While fans eagerly consume a seventh Rocky film, a twenty-forth Bond, and a seventh part of that little-known franchise Star Wars, the announcement of a fourth Alvin and the Chipmunks has many people wanting to know: JUST WHEN WILL IT END? Weren’t three films enough? But in fact it’s been four years since the release of the third Chipmunk film, and there’s a younger demographic just waiting to be indoctrinated, so the answer is no, of course that wasn’t enough. There’s still money to be made!
Having never seen any of the previous films I approached Alvin and the Chipmunks: The Road Chip with trepidation. An opening party scene involving Redfoo did little to quell fears – there’s something unsettling about a guy known for misogynistic song lyrics appearing in a children’s film. But despite initial reservations, the film overall was surprisingly quite enjoyable. Whether it recycled much of the previous films is difficult to say, but judged as a standalone effort, you could certainly do worse.
Having faded from the spotlight, Alvin, Simon, and Theodore are enjoying life with their owner/father Dave (Jason Lee), when he introduces them to his new girlfriend Samantha (Kimberly Williams-Paisley) and her son Miles (Josh Green). The chipmunks and Miles take an immediate disliking towards one another, and team up to prevent Dave from proposing to Samantha on a trip to Miami. With an angry air marshal (Tony Hale) hot on their tails, the four of them attempt to travel under the radar, but the chipmunks aren’t exactly known for their ability to go unnoticed.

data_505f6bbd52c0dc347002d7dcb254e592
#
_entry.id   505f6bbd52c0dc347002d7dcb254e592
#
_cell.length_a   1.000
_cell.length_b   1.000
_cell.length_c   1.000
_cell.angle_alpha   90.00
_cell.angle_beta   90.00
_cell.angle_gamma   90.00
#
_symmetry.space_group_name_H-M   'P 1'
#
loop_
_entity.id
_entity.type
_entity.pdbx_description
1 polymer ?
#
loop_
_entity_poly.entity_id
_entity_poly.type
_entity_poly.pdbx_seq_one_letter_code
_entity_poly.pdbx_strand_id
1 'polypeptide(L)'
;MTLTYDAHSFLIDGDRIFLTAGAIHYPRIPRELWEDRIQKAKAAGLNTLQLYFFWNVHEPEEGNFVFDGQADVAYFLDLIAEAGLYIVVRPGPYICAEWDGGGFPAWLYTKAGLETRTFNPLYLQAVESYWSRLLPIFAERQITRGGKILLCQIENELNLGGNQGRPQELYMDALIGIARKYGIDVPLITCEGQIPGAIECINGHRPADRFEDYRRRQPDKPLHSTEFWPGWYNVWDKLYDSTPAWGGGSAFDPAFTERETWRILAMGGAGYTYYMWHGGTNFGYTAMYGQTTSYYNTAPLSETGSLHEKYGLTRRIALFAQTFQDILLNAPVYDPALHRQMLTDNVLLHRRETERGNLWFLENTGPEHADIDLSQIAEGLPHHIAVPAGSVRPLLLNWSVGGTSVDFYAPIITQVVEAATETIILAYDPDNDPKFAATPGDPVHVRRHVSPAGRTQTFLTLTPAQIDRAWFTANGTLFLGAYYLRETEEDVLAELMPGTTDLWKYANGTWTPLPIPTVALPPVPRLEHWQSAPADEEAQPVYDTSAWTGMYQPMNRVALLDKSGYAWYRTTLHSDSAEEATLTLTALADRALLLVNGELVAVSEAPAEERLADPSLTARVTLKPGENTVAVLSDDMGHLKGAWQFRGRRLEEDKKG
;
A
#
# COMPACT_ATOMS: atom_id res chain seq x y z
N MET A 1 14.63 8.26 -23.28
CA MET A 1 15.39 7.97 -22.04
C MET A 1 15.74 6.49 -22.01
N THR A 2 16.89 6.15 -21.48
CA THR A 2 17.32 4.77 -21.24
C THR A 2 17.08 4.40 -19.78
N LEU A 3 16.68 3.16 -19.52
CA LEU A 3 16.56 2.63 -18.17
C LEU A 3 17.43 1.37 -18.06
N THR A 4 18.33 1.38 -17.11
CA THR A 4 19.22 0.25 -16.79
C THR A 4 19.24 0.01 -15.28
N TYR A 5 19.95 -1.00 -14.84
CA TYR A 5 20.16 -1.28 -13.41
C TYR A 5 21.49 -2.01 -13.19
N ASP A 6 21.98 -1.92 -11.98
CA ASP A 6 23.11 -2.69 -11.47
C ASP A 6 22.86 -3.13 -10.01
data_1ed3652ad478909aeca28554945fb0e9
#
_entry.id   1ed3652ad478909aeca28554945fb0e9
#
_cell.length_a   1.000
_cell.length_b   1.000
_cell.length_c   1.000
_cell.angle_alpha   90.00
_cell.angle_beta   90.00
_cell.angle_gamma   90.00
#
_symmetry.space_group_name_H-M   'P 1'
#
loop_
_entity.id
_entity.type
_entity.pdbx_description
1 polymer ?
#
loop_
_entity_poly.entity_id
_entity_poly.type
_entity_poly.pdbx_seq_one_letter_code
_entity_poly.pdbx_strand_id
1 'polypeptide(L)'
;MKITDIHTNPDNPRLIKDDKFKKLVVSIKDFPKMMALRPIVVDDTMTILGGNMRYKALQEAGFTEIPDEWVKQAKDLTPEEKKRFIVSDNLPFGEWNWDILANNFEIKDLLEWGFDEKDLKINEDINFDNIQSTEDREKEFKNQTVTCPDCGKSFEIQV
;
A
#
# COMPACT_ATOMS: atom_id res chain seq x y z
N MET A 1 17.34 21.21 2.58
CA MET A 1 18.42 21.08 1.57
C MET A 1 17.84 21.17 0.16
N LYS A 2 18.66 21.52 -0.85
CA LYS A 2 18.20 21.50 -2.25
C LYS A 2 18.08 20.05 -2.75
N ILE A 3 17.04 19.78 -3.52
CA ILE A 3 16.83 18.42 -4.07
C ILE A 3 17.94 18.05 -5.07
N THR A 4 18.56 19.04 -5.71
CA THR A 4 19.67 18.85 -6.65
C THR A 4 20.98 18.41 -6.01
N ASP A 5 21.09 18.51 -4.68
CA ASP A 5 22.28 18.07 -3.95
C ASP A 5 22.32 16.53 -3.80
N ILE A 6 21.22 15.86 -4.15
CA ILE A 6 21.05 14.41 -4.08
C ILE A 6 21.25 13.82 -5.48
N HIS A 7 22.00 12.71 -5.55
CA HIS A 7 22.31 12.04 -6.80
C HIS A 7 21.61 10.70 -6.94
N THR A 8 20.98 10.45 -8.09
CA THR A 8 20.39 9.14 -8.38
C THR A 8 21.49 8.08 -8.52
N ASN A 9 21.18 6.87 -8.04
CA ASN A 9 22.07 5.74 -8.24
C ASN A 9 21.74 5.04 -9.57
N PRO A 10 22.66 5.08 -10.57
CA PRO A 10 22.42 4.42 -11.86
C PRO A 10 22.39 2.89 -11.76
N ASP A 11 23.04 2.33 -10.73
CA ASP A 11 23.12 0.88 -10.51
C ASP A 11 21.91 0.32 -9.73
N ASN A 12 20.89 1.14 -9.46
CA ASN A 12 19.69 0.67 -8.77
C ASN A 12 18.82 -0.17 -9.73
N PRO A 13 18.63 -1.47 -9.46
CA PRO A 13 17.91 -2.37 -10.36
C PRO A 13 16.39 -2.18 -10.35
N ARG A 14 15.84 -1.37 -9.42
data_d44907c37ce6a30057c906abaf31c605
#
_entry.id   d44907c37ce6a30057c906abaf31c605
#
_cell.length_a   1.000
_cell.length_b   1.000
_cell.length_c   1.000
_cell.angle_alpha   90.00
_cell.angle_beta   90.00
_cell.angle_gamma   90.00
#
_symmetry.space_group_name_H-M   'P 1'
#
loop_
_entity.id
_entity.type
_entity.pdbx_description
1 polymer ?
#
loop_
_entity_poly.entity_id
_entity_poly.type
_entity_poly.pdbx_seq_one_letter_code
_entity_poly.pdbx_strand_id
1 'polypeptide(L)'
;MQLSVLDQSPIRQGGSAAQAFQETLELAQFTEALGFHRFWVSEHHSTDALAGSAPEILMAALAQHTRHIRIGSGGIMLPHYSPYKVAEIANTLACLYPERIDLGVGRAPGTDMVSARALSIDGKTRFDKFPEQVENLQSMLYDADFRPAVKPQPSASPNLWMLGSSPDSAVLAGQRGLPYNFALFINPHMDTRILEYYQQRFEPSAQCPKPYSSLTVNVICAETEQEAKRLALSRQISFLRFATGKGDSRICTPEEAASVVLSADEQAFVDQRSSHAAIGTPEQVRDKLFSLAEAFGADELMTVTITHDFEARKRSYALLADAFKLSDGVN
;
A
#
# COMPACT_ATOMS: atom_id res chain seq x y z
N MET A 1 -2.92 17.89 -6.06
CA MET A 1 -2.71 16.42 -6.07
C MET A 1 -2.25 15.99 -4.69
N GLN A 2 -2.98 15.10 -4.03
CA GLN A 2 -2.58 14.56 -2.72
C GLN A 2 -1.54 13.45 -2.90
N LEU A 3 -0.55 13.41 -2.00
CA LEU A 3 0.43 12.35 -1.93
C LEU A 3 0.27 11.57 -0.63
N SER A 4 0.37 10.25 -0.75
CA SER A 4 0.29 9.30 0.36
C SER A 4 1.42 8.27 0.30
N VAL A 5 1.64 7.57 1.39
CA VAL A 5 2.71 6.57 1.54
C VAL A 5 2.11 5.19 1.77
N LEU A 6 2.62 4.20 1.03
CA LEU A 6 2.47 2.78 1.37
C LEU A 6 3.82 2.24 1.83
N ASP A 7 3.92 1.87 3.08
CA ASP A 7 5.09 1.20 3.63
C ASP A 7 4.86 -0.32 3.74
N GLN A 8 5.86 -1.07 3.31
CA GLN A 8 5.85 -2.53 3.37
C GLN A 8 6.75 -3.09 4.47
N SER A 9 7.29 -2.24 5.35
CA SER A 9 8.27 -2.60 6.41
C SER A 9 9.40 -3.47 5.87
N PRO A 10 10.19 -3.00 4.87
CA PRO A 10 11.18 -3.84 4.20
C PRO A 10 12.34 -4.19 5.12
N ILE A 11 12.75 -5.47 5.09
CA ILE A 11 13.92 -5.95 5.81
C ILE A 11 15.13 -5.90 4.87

The Road Chip – written by Randi Mayem Singer (Mrs Doubtfire) and Adam Sztykiel (Due Date) – is as formulaic as you would expect, but it’s good fun all the same. The film is paced well, and bursts with colour as the Chipmunks travel from L.A to Texas, New Orleans, and Miami. The musical numbers are the highlights – put any performance of ‘Uptown Funk’ in a movie and I’m sold (even if they are just filling the cup with ‘water’ this time). The choreography is joyous and energetic, and even Redfoo’s song ‘Juicy Wiggle’ ain’t half bad. Jason Lee has the “ALVIIIIIIIIIIN” yell down pat, but it’s Tony Hale who steals the show. He’s everything you want in a G rated villain, delivering physical comedy gold in spades. The chipmunks themselves are adorable (especially young Theodore) but you’ve got to wonder what the point is in having celebrities voice them.
Director Walt Becker isn’t going to win any awards for this one, and no doubt many critics will have made their minds up before even seeing his efforts here. The Road Chip doesn’t offer up many original ideas, and unlike Pixar it doesn’t try very hard to appeal to the adults in its audience. It will certainly, however, win favour with the kids, and it seems unlikely this is the last we’ll see of the chipmunks.
Alvin and the Chipmunks: The Road Chip is in cinemas from 26th December through 20th Century Fox.